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Simple Things Festival - Straightforward Musical Enjoyment

Multi-venue UK festival Simple Things showcased an eclectic mix of talent
Shapes Courtyard © Cameron Sweeny

Shapes Courtyard © Cameron Sweeny

I consider myself a fairly seasoned traveler, but it’s sacrilegious that I’ve never visited Bristol before. And there could be no better setting for Simple Things to showcase their expertise in festival curation.

An unfortunate thump came with the news that Ron Trent was no longer able to play his slot in the early hours of Sunday morning. The last minute addition of Horse Meat Disco may have softened the blow for numerous guests, but some hopes and dreams were dashed with a flurry of attendees taking to Facebook to voice their disappointment.

Although there was some frustration, this was but the tiniest of hiccups in what would turn out to be a day of incredible music, happy faces and extremely tired feet.

Live Acts

The Island, a converted fire station, was the setting for the first few acts on our agenda. The building housed three of the 14 stages scattered around the city, and played host to Chicago’s DJ Funk. He challenged a 5PM crowd to move to some bouncy house tracks with a revved up edit of ‘Sweet Dreams Are Made Of This’ catching our attention. His chat over the mic got some laughs as he asked us, ‘where the weed at?’ before proclaiming that he ‘needed to get fucked up tonight’. Touché, we were all on that vibe.

After observing many a confused face during Danny L Harle’s set - the music comparable to that of a kid’s pop princess birthday party, if the aforementioned kids were in fact young adults bevved up on red stripe - Romare took to the stage. His sets are a true spectacle - the sheer skill necessary to craft these sounds live is simply admirable. His knack for building layers of sound and texture allowed him to seamlessly create unique cuts of tracks from his debut album Projections. This was a major highlight and we were just getting started.

Now, Lee Scratch Perry - of course this guy stuck out on the roster, a legendary booking amongst the contemporary names. We’d heard some whisperings that day that his live shows were somewhat lacking but all the same we headed for O2 Academy hoping for a lesson in dub. But unfortunately the performance fell somewhat flat, with the band not being able to save Perry’s spiritless attempt at singing. It was one of those times where you just had to step back and say to yourself ‘sure this may be weak, but who cares, its Lee Scratch Perry man’.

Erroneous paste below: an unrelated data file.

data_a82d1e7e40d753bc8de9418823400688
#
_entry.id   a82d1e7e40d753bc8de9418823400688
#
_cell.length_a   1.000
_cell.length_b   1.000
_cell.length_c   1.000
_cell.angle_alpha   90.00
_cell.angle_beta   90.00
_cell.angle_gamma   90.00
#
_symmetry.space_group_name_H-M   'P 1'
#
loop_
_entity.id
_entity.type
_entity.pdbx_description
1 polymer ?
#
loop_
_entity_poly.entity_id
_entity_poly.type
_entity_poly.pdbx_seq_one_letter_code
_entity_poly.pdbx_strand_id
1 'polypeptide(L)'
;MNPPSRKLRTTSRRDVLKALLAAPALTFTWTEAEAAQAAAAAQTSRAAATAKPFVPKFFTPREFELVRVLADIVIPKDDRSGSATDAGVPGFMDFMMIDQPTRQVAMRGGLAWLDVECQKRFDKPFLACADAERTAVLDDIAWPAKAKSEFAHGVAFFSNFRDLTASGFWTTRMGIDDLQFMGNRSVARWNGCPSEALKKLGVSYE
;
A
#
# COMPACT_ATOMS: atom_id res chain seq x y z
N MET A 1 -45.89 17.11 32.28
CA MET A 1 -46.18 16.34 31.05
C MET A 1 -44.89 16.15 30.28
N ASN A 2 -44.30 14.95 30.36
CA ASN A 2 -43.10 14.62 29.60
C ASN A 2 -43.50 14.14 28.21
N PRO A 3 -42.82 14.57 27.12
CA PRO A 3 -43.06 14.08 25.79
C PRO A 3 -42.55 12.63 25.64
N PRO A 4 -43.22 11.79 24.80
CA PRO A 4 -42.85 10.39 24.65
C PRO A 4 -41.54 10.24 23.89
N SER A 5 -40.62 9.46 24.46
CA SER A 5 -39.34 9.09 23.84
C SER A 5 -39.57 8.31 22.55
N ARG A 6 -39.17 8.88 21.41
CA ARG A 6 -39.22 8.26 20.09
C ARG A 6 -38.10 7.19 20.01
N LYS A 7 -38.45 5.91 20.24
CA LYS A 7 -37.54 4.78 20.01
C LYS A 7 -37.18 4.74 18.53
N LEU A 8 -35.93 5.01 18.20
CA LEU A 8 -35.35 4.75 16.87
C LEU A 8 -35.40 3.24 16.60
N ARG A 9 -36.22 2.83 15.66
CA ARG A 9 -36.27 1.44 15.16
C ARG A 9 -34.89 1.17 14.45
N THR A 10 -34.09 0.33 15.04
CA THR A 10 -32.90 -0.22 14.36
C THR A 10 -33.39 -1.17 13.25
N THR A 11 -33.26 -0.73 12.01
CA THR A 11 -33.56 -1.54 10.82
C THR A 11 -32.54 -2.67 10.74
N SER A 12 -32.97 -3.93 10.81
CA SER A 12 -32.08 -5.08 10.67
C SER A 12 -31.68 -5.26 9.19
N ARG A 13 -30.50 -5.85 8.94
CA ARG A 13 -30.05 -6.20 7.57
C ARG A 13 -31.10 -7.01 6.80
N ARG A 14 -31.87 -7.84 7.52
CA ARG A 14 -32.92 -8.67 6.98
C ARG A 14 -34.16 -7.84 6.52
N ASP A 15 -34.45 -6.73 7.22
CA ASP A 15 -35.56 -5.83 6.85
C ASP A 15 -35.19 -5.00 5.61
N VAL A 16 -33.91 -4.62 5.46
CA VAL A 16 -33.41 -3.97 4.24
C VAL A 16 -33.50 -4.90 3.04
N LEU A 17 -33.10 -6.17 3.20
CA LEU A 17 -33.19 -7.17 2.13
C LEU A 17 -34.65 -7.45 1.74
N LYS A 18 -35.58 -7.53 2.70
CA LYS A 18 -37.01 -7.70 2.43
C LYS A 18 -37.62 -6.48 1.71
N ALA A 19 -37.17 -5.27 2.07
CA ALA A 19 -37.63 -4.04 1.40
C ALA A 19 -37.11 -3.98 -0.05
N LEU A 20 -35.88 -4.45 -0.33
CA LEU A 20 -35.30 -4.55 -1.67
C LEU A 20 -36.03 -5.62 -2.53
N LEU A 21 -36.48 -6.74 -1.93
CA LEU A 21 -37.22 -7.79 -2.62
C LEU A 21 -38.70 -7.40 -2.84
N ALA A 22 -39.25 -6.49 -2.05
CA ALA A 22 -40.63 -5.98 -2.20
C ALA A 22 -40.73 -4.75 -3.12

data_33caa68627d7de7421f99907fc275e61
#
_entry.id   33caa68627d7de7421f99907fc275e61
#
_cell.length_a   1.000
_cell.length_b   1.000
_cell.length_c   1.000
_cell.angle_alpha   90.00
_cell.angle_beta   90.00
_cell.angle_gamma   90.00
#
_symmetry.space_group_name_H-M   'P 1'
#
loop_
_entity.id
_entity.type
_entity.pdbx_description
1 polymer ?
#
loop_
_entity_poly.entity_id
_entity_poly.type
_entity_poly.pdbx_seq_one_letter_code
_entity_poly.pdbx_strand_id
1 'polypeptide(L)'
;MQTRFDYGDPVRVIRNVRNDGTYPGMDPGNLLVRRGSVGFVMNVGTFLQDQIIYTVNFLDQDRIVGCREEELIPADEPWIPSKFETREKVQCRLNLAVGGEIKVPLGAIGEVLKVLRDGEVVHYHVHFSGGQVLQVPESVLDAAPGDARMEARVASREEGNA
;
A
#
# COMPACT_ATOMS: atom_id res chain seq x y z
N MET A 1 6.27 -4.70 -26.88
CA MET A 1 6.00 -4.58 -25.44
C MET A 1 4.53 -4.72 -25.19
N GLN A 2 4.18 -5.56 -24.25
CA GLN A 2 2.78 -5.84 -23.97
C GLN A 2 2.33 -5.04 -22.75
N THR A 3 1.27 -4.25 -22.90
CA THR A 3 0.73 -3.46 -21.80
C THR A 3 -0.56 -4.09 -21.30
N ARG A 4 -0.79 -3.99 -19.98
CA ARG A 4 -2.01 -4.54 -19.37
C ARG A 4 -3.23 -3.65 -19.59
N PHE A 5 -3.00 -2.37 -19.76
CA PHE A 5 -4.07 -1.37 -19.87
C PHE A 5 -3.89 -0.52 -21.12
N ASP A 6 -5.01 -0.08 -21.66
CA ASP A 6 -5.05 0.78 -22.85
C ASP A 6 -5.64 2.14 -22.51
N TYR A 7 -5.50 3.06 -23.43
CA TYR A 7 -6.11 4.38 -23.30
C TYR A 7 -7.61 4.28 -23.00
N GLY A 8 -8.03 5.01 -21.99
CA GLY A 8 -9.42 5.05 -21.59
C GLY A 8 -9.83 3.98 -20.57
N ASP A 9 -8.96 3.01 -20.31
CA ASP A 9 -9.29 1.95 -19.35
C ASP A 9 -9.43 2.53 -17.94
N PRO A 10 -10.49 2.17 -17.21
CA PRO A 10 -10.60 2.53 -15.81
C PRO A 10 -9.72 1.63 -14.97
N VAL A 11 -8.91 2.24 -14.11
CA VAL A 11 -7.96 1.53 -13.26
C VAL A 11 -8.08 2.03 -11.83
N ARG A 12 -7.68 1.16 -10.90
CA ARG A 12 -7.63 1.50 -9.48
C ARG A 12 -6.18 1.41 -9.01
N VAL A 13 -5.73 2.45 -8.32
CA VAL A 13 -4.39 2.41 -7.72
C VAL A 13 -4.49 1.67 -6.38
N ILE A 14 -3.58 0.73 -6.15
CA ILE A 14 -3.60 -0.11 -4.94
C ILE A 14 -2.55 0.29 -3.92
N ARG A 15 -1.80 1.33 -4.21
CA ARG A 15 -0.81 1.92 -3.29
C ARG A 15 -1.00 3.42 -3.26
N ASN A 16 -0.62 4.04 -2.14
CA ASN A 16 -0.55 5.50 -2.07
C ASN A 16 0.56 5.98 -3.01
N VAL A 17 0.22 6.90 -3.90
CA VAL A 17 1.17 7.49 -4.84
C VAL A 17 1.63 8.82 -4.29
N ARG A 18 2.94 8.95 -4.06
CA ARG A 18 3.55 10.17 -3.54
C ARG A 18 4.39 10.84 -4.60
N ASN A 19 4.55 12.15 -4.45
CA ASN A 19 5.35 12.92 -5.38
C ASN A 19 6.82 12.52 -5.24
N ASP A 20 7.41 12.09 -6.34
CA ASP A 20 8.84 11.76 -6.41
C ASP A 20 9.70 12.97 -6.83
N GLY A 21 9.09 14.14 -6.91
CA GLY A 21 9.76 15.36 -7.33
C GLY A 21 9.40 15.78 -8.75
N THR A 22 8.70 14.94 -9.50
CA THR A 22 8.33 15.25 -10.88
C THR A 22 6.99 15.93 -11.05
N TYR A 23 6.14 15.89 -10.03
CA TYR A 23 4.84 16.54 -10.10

Ruff Sqwad hit the stage for 90 minutes of energy and hype, before Skepta and JME took the reins. A chorus of ‘it’s that stormzy track’ was heard when they dropped their own classic instrumental ‘Functions On The Low’, and a rush of people swarmed the steps to hit the dance floor.

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From one bunch of grime veterans to another, Skepta and JME commandeered the stage with ease, opening with ‘That’s Not Me’ before launching into a fast paced set littered with solo tracks and infamous grime instrumentals. It was JME who really stole the show, his authority and charisma on stage hitting new levels of greatness.

JME © Gray Brame

JME © Gray Brame


After watching Avalon Emerson’s superb Boiler Room set, I was psyched to see her do her thing in the Shapes Courtyard. Arriving at 4:30PM there was only a handful of people bopping around, but come 6PM the place was brimming with heads - a deserved recognition of her mastery behind the decks. There was a resounding applause from the crowd as she ended her three hour set with Sheryl Lee Ralph’s epic 80’s number ‘In The Evening’ before handing over to German powerhouse nd_baumecker.

The majority of the nocturnal proceedings took place at Lakota and the Coroners Court, with five rooms churning out equally gratifying music.

Intoxication teamed with the clocks going back suddenly made everything very confusing in the early hours of the morning. Is it 2am or 3am? Do we have another hour to party? And more importantly will Objekt play a fifth sweaty hour?

Tucked away upstairs in Lakota club, Brooklyn producer Galcher Lustwerk blared out techno and hiphop to a damp but unwavering crowd, whilst Hun Choi aka Hunee spanned genres in Coroners 2. Now I’ve said this before, but Hunee really is a true master. He expertly navigated through disco, electro and dub before swinging it back round to techno – the BPM fluctuating constantly. It’s this skill that had the crowd hooked - his set was thrilling and eclectic, each track supplying you with a little something different. Liem’s recent release ‘If Only’ on German label Lehult didn’t fail to raise a smile and get limbs moving. There’s real courage in the way Hunee selects records and a sure conviction that the audience will enter into the dance with him.

We finished our evening at The Lakota 1 stage and with Objekt, whose set went on for four hypnotic hours – it was an immersive experience to say the least. He blasted out straight forward no frills techno that sucked you in from the off, draining the last ounce of energy that I had.

I’d always heard Bristol was held in such high regard when it came to music and now I know why. What is exciting about Simple Things is that the atmosphere is constantly changing. From a vast stair cased entrance hall to the courtyard of an old fire station, from a silent swaying crowd to a room full of sweaty thriving bodies - there was a little bit of everything to satisfy your cravings.

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